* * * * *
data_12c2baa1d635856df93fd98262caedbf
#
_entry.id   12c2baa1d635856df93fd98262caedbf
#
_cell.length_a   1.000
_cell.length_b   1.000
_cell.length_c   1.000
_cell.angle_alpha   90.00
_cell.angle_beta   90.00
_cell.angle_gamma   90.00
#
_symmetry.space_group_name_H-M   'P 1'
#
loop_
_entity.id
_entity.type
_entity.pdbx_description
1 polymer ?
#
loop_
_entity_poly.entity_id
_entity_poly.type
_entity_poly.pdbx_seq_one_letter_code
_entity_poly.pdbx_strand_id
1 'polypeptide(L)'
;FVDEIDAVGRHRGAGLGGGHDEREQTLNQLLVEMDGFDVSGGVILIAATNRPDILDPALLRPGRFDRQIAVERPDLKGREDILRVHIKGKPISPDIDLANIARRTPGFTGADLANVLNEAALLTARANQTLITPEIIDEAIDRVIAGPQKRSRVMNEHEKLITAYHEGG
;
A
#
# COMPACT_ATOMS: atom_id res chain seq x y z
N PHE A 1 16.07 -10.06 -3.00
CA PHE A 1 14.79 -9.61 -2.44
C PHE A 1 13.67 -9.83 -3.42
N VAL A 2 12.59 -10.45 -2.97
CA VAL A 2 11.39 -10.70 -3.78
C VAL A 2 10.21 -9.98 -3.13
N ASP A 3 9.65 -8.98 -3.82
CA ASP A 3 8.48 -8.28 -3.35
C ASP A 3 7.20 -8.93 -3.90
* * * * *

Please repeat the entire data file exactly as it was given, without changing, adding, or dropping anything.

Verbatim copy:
data_12c2baa1d635856df93fd98262caedbf
#
_entry.id   12c2baa1d635856df93fd98262caedbf
#
_cell.length_a   1.000
_cell.length_b   1.000
_cell.length_c   1.000
_cell.angle_alpha   90.00
_cell.angle_beta   90.00
_cell.angle_gamma   90.00
#
_symmetry.space_group_name_H-M   'P 1'
#
loop_
_entity.id
_entity.type
_entity.pdbx_description
1 polymer ?
#
loop_
_entity_poly.entity_id
_entity_poly.type
_entity_poly.pdbx_seq_one_letter_code
_entity_poly.pdbx_strand_id
1 'polypeptide(L)'
;FVDEIDAVGRHRGAGLGGGHDEREQTLNQLLVEMDGFDVSGGVILIAATNRPDILDPALLRPGRFDRQIAVERPDLKGREDILRVHIKGKPISPDIDLANIARRTPGFTGADLANVLNEAALLTARANQTLITPEIIDEAIDRVIAGPQKRSRVMNEHEKLITAYHEGG
;
A
#
# COMPACT_ATOMS: atom_id res chain seq x y z
N PHE A 1 16.07 -10.06 -3.00
CA PHE A 1 14.79 -9.61 -2.44
C PHE A 1 13.67 -9.83 -3.42
N VAL A 2 12.59 -10.45 -2.97
CA VAL A 2 11.39 -10.70 -3.78
C VAL A 2 10.21 -9.98 -3.13
N ASP A 3 9.65 -8.98 -3.82
CA ASP A 3 8.48 -8.28 -3.35
C ASP A 3 7.20 -8.93 -3.90